March 7 (Bloomberg) -- Det Norske Oljeselskap ASA rose to a 4 1/2 month high in Oslo after an exploration well confirmed an oil column in an extension of the Johan Sverdrup discovery, which could be Norway’s biggest in almost 40 years.
The Trondheim, Norway-based company gained as much as 2.5 percent to 91.8 kroner a share, the highest intraday level since Oct. 19, and traded up 2.2 percent as of 12:30 p.m. local time. More than 273,000 shares have been traded so far today, equivalent to about 95 percent of the average daily volume during the last three months.
A well in production license 502 in the North Sea confirmed a 14-meter (46-foot) oil column in a southern extension of the Sverdrup area, Det Norske said in a statement today. Final results of the exploration well aren’t yet available, it said.
The Johan Sverdrup discovery, which could hold as much as 3.6 billion barrels according to operators Statoil ASA and Lundin Petroleum AB, has rekindled interest in the Norwegian North Sea, where crude production from maturing fields has dropped by half since peaking in 2000.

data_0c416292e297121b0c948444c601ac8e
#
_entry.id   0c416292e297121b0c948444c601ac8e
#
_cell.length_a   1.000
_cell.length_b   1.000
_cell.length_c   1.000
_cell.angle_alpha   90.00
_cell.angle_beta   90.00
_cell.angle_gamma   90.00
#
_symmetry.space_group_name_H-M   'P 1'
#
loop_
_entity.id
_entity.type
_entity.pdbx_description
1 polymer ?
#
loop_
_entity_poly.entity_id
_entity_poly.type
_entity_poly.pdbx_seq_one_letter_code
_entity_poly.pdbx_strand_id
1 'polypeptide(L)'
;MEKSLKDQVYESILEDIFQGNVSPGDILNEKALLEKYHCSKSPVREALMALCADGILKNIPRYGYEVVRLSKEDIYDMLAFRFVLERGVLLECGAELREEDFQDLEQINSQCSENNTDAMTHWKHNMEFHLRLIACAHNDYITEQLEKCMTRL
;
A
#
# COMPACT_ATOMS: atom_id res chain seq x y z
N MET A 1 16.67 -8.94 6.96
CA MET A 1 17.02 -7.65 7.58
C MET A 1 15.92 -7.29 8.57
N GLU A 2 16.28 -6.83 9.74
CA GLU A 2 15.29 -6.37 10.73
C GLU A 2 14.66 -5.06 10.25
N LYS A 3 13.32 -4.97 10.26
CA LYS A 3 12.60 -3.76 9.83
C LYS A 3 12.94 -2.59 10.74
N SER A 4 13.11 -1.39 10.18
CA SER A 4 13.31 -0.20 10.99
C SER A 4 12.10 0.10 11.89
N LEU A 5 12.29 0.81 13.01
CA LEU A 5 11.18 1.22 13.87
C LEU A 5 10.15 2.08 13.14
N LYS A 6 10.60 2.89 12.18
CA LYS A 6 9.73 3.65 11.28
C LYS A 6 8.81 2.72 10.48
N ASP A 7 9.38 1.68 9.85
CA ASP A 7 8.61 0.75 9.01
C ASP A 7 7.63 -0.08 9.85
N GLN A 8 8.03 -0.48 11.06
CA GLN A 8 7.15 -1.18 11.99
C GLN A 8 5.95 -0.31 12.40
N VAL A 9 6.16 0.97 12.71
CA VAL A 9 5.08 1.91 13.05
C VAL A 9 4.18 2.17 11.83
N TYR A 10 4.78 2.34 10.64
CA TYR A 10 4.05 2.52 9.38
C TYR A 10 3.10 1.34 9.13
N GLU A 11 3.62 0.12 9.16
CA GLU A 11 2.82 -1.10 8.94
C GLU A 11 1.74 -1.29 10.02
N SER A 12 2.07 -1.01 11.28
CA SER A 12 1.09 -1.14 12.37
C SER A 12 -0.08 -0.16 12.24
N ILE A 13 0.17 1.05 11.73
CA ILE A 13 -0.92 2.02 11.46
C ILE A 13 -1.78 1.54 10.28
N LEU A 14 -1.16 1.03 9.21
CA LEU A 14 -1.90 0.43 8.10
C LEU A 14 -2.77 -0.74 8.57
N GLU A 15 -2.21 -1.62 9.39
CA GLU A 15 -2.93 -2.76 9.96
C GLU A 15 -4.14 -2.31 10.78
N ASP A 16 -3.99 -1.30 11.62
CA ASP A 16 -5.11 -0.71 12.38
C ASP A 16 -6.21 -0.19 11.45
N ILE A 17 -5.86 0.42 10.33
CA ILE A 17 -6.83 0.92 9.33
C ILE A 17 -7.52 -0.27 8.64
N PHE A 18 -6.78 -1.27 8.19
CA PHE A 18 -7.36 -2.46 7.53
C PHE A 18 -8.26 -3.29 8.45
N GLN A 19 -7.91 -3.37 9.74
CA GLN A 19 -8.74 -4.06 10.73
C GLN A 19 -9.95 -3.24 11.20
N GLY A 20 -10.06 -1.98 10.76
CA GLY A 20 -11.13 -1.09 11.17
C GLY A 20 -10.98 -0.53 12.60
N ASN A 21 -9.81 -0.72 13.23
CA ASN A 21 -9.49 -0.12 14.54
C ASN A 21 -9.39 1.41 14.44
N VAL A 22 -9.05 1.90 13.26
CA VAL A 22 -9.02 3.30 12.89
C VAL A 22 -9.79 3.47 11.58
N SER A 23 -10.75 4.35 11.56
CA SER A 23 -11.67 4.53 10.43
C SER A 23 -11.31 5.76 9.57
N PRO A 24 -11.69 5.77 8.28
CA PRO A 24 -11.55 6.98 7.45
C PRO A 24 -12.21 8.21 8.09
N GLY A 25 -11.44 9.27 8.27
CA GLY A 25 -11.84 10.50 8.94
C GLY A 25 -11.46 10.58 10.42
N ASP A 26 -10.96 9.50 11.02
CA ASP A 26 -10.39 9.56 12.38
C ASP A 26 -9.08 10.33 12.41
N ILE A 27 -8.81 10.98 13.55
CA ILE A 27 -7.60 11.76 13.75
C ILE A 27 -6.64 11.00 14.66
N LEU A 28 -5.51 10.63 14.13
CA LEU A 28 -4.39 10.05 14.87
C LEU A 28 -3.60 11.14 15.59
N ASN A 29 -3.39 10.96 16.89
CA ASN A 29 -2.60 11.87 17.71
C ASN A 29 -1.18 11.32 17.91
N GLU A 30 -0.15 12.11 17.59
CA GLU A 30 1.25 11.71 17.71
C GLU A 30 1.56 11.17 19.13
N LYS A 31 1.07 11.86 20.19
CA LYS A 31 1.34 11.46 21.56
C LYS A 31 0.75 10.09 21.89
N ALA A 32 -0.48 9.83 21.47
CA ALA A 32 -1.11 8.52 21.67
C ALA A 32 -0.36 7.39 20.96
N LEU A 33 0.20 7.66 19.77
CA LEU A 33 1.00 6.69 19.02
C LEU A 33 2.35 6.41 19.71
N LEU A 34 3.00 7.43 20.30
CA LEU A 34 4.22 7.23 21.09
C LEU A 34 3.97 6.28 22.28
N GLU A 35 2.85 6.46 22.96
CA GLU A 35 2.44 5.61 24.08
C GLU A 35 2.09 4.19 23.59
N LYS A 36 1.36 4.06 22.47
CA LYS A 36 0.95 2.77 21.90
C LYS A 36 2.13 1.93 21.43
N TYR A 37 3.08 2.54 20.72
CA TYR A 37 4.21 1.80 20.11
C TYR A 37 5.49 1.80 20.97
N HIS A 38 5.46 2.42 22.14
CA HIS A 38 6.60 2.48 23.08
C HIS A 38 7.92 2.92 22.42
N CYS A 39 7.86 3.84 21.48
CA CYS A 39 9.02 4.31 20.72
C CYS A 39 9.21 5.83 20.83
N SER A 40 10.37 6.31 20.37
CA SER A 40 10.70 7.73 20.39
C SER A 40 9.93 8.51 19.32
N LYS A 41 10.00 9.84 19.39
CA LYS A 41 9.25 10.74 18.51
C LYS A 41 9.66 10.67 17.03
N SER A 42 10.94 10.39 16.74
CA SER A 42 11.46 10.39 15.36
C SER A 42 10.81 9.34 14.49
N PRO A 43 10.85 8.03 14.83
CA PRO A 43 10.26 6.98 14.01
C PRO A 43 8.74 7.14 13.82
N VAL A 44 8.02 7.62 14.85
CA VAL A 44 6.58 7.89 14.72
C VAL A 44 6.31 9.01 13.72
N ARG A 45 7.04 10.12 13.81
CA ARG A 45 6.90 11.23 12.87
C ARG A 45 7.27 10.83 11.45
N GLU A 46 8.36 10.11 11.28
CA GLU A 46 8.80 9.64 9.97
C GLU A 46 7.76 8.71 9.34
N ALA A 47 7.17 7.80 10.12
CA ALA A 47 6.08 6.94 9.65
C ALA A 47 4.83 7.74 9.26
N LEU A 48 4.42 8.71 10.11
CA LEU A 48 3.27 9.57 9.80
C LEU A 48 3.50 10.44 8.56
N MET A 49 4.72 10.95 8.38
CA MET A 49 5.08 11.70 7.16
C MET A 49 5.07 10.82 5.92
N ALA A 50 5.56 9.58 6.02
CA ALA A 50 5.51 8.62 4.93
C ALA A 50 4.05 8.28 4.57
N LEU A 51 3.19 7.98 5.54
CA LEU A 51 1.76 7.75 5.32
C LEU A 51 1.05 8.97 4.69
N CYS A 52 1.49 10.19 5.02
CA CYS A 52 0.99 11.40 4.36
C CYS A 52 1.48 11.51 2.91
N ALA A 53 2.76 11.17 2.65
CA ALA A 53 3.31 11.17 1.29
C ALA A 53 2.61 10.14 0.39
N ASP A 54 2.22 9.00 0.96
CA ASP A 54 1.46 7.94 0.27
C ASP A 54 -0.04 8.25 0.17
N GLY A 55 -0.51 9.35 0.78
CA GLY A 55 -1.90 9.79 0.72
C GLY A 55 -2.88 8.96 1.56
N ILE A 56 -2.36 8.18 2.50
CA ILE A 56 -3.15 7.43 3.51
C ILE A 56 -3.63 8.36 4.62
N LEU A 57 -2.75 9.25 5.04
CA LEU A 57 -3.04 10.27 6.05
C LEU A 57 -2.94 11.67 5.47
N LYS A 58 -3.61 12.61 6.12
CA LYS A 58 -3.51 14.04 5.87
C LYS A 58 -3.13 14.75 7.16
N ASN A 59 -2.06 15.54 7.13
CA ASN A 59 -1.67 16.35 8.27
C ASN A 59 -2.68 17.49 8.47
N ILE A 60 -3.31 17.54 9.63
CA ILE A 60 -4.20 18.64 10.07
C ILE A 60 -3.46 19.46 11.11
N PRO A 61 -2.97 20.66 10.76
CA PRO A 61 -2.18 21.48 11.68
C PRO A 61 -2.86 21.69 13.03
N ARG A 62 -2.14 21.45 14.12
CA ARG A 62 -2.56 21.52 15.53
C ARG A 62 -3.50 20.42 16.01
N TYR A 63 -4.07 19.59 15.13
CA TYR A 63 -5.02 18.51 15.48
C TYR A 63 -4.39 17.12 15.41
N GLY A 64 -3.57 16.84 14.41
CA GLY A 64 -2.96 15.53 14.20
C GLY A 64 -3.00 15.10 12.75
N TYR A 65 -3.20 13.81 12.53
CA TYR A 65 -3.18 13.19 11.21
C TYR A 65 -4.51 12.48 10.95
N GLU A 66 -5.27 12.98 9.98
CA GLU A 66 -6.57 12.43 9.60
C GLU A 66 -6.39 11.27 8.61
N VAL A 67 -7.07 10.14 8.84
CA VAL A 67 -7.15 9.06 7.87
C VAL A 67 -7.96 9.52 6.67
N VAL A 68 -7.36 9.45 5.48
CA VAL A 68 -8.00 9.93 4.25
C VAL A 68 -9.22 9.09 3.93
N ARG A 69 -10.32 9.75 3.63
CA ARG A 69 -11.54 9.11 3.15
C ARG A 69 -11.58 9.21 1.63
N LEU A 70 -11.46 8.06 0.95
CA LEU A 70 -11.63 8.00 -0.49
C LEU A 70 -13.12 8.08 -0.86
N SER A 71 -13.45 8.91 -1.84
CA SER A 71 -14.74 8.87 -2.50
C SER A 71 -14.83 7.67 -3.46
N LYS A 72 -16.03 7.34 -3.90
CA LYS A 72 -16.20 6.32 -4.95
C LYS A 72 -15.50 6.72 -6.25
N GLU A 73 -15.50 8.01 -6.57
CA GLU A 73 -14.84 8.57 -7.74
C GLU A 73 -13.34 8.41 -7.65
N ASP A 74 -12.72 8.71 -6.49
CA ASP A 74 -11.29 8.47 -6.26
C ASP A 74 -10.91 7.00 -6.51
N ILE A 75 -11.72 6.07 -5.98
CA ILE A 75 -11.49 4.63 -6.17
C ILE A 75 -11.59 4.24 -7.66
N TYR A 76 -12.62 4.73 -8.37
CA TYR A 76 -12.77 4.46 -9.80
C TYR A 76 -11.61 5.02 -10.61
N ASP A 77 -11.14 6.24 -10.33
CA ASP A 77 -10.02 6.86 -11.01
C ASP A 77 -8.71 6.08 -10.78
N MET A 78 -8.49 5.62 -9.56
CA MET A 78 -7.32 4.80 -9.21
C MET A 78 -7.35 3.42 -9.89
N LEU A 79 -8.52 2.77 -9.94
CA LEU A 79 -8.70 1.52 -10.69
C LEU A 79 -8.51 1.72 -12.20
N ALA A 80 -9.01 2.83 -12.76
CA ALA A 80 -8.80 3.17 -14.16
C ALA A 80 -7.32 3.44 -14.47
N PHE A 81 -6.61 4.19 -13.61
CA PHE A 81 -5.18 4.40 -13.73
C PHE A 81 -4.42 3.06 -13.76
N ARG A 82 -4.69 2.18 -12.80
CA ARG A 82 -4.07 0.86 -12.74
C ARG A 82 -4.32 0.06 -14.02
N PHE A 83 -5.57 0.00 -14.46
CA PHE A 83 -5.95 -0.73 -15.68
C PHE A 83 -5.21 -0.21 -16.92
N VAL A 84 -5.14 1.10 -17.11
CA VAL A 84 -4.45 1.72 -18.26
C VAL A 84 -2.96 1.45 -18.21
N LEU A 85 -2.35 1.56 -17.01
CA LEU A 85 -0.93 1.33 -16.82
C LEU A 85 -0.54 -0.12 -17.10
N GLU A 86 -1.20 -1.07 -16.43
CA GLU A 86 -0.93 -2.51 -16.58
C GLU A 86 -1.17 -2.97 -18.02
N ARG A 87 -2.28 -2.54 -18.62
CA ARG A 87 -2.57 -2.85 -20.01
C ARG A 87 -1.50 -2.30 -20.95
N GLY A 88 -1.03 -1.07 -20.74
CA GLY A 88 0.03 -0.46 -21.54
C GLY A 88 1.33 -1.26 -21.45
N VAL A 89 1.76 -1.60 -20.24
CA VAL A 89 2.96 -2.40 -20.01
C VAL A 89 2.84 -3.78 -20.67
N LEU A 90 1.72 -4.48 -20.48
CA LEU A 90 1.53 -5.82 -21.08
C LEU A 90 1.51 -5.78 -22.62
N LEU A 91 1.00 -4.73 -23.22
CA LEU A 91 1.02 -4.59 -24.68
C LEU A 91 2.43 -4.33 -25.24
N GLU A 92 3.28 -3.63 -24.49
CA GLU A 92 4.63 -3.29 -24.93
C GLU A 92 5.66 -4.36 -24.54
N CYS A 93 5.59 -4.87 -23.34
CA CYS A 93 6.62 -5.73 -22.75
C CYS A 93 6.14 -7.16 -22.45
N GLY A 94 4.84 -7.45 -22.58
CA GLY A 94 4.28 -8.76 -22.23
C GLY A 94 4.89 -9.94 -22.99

The discovery spans two licenses, PL265 and PL501. Det Norske, which holds 20 percent of PL265, last month increased its estimate for that part of the find to 1.23 billion to 1.95 billion barrels of oil. That’s up from a previous estimate of 1.04 billion to 1.77 billion barrels.
Det Norske’s well is the first to test an extension of Sverdrup into license PL502, and the company had given a pre-drill estimate of 40 million to 85 million barrels of oil equivalent.
“Based on the pre-drill volumes, we estimate a fair value of the discovery of 2 kroner to 5 kroner a share,” said Swedbank First Securities analyst Teodor Sveen Nilsen in a note to clients. Swedbank has a buy recommendation on Det Norske with a price estimate of 135 kroner a share.
“Our valuation of the company increased with 4 kroner per share on the back of today’s announcement,” ABG Sundal Collier Holding ASA analyst Anders Holte said in an e-mailed note. ABG has a buy rating on Det Norske with a 122 kroner price target.
Statoil, Norway’s largest oil and gas producer, has a 44.4 percent stake in license 502, while Petoro AS, which manages Norway’s direct stakes in its oil and gas assets, owns 33.3 percent. Det Norske has the remaining 22.2 percent.
Det Norske’s well in license 502 is also positive for Sweden’s Lundin, which operates PL501 and last month said resources may be at the lower end of its 800 million to 1.8 billion barrels of oil estimate range, ABG’s Holte said.
“We believe the downside risk is somewhat reduced,” he said. “We would use today’s news to buy more” Lundin shares.
Lundin rose as much as 0.6 percent to 149.5 kronor in Stockholm and traded 0.2 percent higher as of 12:45 p.m. local time. ABG has a buy recommendation on the stock and a 12-month price target of 213.7 kronor.
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